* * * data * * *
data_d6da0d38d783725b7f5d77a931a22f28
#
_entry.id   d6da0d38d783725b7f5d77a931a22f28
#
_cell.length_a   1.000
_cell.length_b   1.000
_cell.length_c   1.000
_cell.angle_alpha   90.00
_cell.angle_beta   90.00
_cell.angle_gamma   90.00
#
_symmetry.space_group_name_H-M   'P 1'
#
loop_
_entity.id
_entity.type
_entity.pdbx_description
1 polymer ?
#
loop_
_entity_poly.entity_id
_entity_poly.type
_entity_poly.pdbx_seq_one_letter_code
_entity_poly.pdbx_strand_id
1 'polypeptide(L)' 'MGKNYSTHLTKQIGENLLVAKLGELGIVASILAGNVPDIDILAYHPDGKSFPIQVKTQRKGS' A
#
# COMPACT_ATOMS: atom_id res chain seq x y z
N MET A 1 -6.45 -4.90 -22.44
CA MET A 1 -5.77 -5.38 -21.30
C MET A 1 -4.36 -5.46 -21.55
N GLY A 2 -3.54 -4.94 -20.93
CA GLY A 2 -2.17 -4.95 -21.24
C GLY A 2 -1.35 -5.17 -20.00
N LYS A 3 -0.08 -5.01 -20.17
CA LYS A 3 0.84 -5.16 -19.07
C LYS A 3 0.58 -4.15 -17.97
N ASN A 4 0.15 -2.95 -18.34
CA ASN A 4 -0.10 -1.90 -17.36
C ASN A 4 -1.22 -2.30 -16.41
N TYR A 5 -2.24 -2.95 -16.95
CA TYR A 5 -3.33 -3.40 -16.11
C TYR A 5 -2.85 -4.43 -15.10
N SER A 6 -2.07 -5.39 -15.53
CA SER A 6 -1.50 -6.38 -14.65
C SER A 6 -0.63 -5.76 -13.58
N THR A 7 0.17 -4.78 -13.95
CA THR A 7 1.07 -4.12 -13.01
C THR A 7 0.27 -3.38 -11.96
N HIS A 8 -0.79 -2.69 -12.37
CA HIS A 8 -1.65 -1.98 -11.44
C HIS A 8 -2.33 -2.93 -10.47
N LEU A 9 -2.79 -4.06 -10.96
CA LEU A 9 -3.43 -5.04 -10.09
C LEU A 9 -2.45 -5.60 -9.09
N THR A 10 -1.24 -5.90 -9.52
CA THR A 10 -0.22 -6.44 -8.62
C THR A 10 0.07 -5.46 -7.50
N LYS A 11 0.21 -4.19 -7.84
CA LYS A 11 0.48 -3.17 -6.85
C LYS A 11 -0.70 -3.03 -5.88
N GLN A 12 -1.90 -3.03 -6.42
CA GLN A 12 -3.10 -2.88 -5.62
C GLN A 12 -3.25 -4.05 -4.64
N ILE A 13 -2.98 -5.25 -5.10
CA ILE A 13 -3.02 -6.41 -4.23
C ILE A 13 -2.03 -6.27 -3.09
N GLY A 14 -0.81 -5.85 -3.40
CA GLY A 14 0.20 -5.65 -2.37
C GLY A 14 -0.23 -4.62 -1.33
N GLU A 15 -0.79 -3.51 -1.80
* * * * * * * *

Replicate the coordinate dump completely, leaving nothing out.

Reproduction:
data_d6da0d38d783725b7f5d77a931a22f28
#
_entry.id   d6da0d38d783725b7f5d77a931a22f28
#
_cell.length_a   1.000
_cell.length_b   1.000
_cell.length_c   1.000
_cell.angle_alpha   90.00
_cell.angle_beta   90.00
_cell.angle_gamma   90.00
#
_symmetry.space_group_name_H-M   'P 1'
#
loop_
_entity.id
_entity.type
_entity.pdbx_description
1 polymer ?
#
loop_
_entity_poly.entity_id
_entity_poly.type
_entity_poly.pdbx_seq_one_letter_code
_entity_poly.pdbx_strand_id
1 'polypeptide(L)' 'MGKNYSTHLTKQIGENLLVAKLGELGIVASILAGNVPDIDILAYHPDGKSFPIQVKTQRKGS' A
#
# COMPACT_ATOMS: atom_id res chain seq x y z
N MET A 1 -6.45 -4.90 -22.44
CA MET A 1 -5.77 -5.38 -21.30
C MET A 1 -4.36 -5.46 -21.55
N GLY A 2 -3.54 -4.94 -20.93
CA GLY A 2 -2.17 -4.95 -21.24
C GLY A 2 -1.35 -5.17 -20.00
N LYS A 3 -0.08 -5.01 -20.17
CA LYS A 3 0.84 -5.16 -19.07
C LYS A 3 0.58 -4.15 -17.97
N ASN A 4 0.15 -2.95 -18.34
CA ASN A 4 -0.10 -1.90 -17.36
C ASN A 4 -1.22 -2.30 -16.41
N TYR A 5 -2.24 -2.95 -16.95
CA TYR A 5 -3.33 -3.40 -16.11
C TYR A 5 -2.85 -4.43 -15.10
N SER A 6 -2.07 -5.39 -15.53
CA SER A 6 -1.50 -6.38 -14.65
C SER A 6 -0.63 -5.76 -13.58
N THR A 7 0.17 -4.78 -13.95
CA THR A 7 1.07 -4.12 -13.01
C THR A 7 0.27 -3.38 -11.96
N HIS A 8 -0.79 -2.69 -12.37
CA HIS A 8 -1.65 -1.98 -11.44
C HIS A 8 -2.33 -2.93 -10.47
N LEU A 9 -2.79 -4.06 -10.96
CA LEU A 9 -3.43 -5.04 -10.09
C LEU A 9 -2.45 -5.60 -9.09
N THR A 10 -1.24 -5.90 -9.52
CA THR A 10 -0.22 -6.44 -8.62
C THR A 10 0.07 -5.46 -7.50
N LYS A 11 0.21 -4.19 -7.84
CA LYS A 11 0.48 -3.17 -6.85
C LYS A 11 -0.70 -3.03 -5.88
N GLN A 12 -1.90 -3.03 -6.42
CA GLN A 12 -3.10 -2.88 -5.62
C GLN A 12 -3.25 -4.05 -4.64
N ILE A 13 -2.98 -5.25 -5.10
CA ILE A 13 -3.02 -6.41 -4.23
C ILE A 13 -2.03 -6.27 -3.09
N GLY A 14 -0.81 -5.85 -3.40
CA GLY A 14 0.20 -5.65 -2.37
C GLY A 14 -0.23 -4.62 -1.33
N GLU A 15 -0.79 -3.51 -1.80